Consumers are already mobile. Enterprises, if they want to remain relevant, must also go mobile. Adobe, with a range of services to help companies understand and engage their customers, makes it as easy and effective to do business on mobile devices as we have on the web. And let’s be clear: by “mobile” we’re not just talking about smartphones and tablets, but also the hundreds of billions of devices that will comprise the Internet of Things. As we’ll show over the coming year, we’re going to give marketers the ability to understand customer data from a new generation of devices, and reach out to customers on these same devices, wherever they happen to be, at the time they most want to hear from brands. In 2015 you’ll see Adobe continue to invest in mobile marketing, with tighter integration between our existing solutions and new functionality to synchronize personalized content across all mobile touch points. We lead the mobile market, but we’re nowhere near finished.
Author: Date Created:November 20, 2014 Date Published: Headline:Your Customers Are Mobile. Shouldn’t You Be, Too? Social Counts: Keywords: Publisher:Adobe Image:https://blogs.adobe.com/digitalmarketing/wp-content/uploads/2014/11/80719506-e1416285291756.jpg

“Mobile is eating the world,” Andreessen Horowitz partner Ben Evans recently declared, arguing that mobile is fast becoming the default for how consumers interact with the world. As bold as that sounds, if anything, Evans isn’t hyping mobile enough.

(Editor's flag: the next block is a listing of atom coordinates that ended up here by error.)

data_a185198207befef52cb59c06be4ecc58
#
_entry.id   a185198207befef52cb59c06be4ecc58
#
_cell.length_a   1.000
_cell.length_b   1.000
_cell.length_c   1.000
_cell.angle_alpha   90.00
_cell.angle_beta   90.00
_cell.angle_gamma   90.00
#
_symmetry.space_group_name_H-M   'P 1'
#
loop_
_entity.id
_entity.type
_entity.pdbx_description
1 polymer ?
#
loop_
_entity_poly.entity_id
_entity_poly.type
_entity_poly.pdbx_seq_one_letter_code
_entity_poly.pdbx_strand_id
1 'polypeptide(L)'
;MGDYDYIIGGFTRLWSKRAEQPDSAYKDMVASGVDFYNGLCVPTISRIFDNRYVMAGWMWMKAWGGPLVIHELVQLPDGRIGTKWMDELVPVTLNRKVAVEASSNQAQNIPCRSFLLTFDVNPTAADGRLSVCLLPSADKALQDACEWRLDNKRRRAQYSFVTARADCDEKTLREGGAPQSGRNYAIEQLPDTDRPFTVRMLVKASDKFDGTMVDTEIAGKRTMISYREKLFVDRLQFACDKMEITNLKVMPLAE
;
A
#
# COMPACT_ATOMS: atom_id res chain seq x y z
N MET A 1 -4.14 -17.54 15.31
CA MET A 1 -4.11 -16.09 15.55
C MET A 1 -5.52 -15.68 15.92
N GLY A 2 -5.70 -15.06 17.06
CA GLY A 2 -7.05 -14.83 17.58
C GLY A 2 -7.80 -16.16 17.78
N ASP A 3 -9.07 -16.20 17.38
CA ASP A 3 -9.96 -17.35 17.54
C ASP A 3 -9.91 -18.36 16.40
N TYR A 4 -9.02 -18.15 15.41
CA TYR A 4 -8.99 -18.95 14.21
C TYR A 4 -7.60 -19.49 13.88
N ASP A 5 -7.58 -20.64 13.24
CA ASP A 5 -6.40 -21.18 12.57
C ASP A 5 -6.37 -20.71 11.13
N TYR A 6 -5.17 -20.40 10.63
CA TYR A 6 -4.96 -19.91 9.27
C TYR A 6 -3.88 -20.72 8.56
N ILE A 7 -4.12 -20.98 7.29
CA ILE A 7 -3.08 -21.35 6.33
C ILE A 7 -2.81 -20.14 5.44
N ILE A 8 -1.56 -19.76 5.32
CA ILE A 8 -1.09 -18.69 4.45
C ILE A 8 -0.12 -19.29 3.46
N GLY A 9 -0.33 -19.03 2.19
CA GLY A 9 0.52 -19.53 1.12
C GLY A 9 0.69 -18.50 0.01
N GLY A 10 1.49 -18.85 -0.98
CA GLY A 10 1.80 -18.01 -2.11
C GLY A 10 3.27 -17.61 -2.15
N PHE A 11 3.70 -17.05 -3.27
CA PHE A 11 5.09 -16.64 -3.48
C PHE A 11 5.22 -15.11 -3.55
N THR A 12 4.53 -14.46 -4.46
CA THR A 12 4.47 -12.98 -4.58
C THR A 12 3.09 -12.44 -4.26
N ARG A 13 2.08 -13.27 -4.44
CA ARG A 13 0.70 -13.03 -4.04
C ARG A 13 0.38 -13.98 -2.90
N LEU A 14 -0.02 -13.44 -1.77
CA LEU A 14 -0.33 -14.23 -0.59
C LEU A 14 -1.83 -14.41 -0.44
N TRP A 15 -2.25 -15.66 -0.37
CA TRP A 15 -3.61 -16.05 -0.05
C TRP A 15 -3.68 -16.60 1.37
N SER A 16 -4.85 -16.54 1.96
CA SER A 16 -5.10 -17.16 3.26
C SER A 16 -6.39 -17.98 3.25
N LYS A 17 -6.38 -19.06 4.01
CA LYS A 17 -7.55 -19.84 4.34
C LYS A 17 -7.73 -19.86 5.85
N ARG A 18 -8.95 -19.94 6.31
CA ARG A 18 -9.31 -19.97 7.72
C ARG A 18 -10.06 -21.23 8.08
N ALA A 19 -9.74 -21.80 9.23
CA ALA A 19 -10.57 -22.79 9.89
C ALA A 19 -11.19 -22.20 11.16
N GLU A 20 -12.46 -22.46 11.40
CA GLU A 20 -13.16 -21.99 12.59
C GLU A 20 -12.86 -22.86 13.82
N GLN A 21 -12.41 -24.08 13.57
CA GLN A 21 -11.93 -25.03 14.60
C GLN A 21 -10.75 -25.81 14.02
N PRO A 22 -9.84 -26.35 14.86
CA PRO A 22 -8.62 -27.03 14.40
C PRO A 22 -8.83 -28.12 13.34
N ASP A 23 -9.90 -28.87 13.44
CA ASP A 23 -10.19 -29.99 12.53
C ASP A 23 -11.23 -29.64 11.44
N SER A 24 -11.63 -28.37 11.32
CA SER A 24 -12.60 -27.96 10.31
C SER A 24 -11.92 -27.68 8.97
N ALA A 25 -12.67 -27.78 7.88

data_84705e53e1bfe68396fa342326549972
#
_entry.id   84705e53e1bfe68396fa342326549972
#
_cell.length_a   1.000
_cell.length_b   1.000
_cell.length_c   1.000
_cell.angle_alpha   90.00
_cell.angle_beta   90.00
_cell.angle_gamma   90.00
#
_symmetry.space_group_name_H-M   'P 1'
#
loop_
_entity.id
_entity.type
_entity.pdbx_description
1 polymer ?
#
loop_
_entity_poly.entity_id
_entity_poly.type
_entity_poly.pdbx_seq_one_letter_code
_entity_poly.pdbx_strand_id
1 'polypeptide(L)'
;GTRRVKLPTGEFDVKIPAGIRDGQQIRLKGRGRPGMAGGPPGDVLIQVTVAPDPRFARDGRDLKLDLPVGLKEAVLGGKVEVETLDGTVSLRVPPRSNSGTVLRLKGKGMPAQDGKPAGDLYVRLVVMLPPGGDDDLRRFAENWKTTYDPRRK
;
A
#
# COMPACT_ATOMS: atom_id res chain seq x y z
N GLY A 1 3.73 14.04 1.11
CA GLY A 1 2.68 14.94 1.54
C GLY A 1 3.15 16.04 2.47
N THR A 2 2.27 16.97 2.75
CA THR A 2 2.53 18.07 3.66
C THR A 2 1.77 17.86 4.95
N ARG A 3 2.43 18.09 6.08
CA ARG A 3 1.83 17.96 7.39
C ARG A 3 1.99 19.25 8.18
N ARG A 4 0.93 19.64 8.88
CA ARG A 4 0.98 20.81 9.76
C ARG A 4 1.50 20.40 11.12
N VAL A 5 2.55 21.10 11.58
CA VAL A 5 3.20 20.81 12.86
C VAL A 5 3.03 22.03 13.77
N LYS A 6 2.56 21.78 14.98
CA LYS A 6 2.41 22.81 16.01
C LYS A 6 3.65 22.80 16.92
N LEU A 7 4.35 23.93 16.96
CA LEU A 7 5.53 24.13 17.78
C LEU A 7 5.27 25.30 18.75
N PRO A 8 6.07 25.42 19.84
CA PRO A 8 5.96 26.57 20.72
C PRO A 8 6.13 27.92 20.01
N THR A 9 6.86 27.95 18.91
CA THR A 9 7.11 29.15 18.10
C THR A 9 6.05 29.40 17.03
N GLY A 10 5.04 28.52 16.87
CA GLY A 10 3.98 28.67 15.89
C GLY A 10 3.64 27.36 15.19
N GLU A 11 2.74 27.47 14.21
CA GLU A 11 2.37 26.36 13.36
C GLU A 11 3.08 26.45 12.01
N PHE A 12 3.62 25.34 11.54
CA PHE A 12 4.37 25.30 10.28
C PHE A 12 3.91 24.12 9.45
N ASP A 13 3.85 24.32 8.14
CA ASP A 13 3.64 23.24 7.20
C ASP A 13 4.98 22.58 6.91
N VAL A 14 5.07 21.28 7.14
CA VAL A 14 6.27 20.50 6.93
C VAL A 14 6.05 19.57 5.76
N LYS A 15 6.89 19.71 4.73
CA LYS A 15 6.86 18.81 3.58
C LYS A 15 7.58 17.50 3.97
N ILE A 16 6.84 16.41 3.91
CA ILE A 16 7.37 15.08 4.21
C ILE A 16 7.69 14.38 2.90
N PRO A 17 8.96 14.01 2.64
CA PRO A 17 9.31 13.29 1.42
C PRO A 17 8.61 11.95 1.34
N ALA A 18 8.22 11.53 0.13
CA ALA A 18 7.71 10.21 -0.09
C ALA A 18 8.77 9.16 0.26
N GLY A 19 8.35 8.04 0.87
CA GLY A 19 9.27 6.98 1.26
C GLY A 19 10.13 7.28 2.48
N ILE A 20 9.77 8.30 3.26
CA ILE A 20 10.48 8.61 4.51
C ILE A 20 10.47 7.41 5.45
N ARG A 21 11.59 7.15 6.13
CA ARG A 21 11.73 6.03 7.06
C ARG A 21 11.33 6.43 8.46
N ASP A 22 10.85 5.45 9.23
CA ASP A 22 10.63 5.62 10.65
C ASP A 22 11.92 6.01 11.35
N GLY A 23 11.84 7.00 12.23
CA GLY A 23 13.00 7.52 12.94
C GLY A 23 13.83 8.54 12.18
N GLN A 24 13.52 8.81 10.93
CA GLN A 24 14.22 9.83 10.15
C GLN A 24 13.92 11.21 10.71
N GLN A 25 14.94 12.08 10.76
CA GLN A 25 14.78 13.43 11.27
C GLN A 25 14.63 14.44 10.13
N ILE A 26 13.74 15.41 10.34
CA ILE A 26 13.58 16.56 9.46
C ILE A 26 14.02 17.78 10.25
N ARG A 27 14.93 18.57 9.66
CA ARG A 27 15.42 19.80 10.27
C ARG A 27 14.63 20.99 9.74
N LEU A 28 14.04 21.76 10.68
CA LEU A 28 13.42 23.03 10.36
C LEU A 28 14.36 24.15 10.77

After all, by the end of the decade 90% of world’s population aged over 6 will have a mobile phone, according to Ericsson data. Nor are we passive owners of mobile devices: the average person looks at her smartphone over 200 times each day, spending over two hours on her device, according to Ofcom studies.

Which is really terrible news if your business isn’t as committed to mobile as your customers are.

For businesses still waiting for the mobile tsunami to subside, don’t. (Or, if you do, don’t worry: there’s an app for mobile denial.) “There is no point in drawing a distinction between the future of technology and the future of mobile,” Evans insists. “They are the same.”

Given this new normal, how should businesses respond?

Not Business As Usual

Every business aims to be customer-centric, but today “customer-centric” must translate to “mobile-centric.” While mobile marketers need to think about how this changes the way they reach customers, mobile demands much deeper and broader change.

Indeed, as Carolyn Everson, Facebook’s vice president of Global Marketing, tells Businessweek, mobile “is going to change not only marketing, but business completely.”